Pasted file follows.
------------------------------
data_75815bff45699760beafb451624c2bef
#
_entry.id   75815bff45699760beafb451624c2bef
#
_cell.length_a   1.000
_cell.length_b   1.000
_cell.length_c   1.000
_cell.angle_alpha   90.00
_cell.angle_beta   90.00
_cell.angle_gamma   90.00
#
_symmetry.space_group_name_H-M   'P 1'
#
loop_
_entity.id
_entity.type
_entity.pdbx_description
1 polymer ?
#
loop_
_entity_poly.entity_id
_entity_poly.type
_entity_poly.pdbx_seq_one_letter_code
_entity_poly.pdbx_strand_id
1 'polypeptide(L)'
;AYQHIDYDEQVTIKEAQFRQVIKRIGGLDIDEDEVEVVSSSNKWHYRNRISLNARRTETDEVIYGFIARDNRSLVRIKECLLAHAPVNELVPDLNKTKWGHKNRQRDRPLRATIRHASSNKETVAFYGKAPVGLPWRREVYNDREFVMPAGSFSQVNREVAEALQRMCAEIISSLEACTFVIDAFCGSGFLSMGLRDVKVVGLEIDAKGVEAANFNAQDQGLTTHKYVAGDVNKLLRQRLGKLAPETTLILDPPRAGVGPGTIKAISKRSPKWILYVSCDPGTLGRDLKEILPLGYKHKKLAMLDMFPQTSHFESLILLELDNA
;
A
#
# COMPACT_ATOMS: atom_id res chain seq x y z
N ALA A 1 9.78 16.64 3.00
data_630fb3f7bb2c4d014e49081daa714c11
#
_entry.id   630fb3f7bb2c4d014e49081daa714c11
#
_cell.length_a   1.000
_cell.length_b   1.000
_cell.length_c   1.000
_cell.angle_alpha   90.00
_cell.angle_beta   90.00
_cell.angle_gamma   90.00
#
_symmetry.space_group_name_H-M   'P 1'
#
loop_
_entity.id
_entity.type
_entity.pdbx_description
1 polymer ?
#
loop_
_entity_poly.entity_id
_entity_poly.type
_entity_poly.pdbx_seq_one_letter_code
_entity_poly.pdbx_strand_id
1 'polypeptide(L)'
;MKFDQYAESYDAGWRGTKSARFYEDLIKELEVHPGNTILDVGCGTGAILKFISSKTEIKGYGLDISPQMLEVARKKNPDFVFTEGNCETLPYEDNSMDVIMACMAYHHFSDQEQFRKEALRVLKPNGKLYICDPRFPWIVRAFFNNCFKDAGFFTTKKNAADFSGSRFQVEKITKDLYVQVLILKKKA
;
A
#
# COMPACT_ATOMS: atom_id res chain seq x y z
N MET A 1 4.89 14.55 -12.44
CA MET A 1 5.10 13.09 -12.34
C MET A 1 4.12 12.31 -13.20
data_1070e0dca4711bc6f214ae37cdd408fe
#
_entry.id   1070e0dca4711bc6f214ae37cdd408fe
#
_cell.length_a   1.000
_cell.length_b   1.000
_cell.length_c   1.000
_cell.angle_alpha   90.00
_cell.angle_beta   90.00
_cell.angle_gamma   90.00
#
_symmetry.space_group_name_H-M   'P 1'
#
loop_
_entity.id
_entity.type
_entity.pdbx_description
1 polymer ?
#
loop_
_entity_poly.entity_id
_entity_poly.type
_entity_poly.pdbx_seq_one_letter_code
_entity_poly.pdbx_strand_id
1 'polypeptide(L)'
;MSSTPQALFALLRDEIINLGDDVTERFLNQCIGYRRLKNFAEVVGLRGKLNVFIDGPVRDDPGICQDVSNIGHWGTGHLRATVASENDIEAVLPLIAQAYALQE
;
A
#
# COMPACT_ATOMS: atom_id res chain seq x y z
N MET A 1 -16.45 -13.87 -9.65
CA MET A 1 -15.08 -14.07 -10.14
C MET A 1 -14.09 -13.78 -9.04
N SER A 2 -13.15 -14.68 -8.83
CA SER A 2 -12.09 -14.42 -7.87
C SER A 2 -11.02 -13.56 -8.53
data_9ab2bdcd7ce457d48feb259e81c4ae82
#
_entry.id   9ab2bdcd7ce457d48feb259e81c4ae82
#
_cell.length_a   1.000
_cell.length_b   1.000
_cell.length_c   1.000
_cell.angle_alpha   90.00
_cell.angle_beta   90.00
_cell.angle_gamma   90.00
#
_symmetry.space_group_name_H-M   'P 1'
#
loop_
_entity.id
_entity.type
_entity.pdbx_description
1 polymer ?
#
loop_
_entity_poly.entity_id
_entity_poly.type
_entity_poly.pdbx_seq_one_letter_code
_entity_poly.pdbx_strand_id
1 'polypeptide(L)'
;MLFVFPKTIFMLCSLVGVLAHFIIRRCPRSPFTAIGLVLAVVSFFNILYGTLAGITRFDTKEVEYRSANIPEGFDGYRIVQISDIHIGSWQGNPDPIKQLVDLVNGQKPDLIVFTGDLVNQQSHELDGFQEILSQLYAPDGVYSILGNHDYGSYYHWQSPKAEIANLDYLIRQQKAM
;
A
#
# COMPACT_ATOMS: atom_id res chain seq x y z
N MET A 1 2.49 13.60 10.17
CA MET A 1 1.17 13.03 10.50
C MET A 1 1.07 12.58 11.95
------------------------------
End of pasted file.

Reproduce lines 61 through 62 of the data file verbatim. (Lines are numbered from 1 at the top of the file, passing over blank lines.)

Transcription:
# COMPACT_ATOMS: atom_id res chain seq x y z
N MET A 1 4.89 14.55 -12.44